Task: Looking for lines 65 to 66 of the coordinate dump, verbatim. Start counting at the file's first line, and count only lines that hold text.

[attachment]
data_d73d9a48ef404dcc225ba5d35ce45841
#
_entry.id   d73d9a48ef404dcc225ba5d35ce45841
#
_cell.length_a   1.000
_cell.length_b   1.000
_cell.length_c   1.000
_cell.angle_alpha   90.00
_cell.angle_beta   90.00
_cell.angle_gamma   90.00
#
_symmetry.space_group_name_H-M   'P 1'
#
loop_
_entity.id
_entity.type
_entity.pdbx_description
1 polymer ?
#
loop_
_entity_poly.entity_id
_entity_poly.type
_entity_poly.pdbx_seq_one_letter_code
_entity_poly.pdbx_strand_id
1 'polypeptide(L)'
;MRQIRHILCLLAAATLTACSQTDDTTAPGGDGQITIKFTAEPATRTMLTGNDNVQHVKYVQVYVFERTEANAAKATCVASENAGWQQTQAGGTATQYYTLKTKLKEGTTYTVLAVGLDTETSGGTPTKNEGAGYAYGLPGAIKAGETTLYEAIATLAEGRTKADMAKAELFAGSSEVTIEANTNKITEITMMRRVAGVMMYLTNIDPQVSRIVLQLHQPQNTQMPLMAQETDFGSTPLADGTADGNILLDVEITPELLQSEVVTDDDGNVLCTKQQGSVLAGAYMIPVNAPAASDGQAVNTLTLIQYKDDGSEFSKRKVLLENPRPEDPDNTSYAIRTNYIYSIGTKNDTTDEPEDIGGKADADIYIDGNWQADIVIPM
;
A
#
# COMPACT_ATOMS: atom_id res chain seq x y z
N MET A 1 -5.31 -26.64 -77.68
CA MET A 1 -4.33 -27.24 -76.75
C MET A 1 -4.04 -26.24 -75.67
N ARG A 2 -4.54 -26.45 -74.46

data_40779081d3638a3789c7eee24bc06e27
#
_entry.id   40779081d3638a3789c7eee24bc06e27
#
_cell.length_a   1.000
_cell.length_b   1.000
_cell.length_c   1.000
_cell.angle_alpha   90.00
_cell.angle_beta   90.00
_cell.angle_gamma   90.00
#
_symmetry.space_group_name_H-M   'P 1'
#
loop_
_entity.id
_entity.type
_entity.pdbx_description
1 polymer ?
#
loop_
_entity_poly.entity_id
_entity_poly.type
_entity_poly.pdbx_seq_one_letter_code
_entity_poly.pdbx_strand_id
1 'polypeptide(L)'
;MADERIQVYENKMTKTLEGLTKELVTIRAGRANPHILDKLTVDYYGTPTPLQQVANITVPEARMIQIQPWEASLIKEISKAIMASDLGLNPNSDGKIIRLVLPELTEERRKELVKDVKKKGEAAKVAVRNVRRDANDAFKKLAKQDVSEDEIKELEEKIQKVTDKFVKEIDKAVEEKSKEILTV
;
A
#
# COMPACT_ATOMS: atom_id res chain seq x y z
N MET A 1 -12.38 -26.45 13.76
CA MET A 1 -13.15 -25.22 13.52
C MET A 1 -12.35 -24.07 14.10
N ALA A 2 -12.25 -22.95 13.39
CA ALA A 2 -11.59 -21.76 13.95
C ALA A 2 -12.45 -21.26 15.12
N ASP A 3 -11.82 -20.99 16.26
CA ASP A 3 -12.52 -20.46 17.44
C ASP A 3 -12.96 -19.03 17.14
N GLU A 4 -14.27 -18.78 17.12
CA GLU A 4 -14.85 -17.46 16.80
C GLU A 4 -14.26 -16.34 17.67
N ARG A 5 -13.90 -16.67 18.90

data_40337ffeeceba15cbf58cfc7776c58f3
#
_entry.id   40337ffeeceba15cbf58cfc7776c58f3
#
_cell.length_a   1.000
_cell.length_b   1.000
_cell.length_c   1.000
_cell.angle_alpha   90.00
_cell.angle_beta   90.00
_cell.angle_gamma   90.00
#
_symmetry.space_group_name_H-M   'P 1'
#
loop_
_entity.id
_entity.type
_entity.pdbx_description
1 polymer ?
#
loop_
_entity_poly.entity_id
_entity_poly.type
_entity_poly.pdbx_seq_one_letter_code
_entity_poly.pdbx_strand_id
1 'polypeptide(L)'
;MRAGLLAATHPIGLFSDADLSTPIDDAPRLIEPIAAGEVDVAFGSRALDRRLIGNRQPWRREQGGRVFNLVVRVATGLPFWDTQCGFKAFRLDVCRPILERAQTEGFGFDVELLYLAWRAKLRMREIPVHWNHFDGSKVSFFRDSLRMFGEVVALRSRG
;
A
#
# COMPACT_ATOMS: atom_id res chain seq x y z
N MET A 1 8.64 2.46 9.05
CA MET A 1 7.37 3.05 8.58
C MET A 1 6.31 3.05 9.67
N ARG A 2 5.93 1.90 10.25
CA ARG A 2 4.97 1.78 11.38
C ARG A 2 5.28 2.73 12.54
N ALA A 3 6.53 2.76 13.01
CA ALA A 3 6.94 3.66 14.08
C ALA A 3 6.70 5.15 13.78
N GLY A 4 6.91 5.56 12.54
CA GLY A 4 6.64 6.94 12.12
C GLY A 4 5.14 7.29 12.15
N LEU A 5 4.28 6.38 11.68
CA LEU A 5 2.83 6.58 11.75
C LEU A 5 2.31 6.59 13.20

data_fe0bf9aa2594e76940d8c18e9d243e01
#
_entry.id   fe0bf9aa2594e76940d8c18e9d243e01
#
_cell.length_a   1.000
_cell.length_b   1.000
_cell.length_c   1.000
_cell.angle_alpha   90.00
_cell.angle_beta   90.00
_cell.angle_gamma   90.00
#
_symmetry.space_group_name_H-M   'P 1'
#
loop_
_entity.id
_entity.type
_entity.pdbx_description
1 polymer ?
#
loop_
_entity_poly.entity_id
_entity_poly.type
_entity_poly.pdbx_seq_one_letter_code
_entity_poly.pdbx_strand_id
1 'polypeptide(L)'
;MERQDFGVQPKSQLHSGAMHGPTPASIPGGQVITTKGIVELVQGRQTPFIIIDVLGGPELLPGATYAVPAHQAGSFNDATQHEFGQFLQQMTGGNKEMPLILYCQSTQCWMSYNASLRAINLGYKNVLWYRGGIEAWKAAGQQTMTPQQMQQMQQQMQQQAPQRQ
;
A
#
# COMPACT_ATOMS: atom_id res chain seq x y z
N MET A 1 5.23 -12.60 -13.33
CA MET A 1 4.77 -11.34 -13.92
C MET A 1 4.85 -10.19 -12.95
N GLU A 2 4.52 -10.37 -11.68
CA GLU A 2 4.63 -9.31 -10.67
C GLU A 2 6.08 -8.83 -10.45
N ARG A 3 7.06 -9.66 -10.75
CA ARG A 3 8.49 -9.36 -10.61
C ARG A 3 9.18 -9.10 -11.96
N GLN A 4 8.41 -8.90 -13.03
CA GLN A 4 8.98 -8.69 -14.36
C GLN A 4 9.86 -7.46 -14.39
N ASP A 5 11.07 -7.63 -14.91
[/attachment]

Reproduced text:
N MET A 1 -12.38 -26.45 13.76
CA MET A 1 -13.15 -25.22 13.52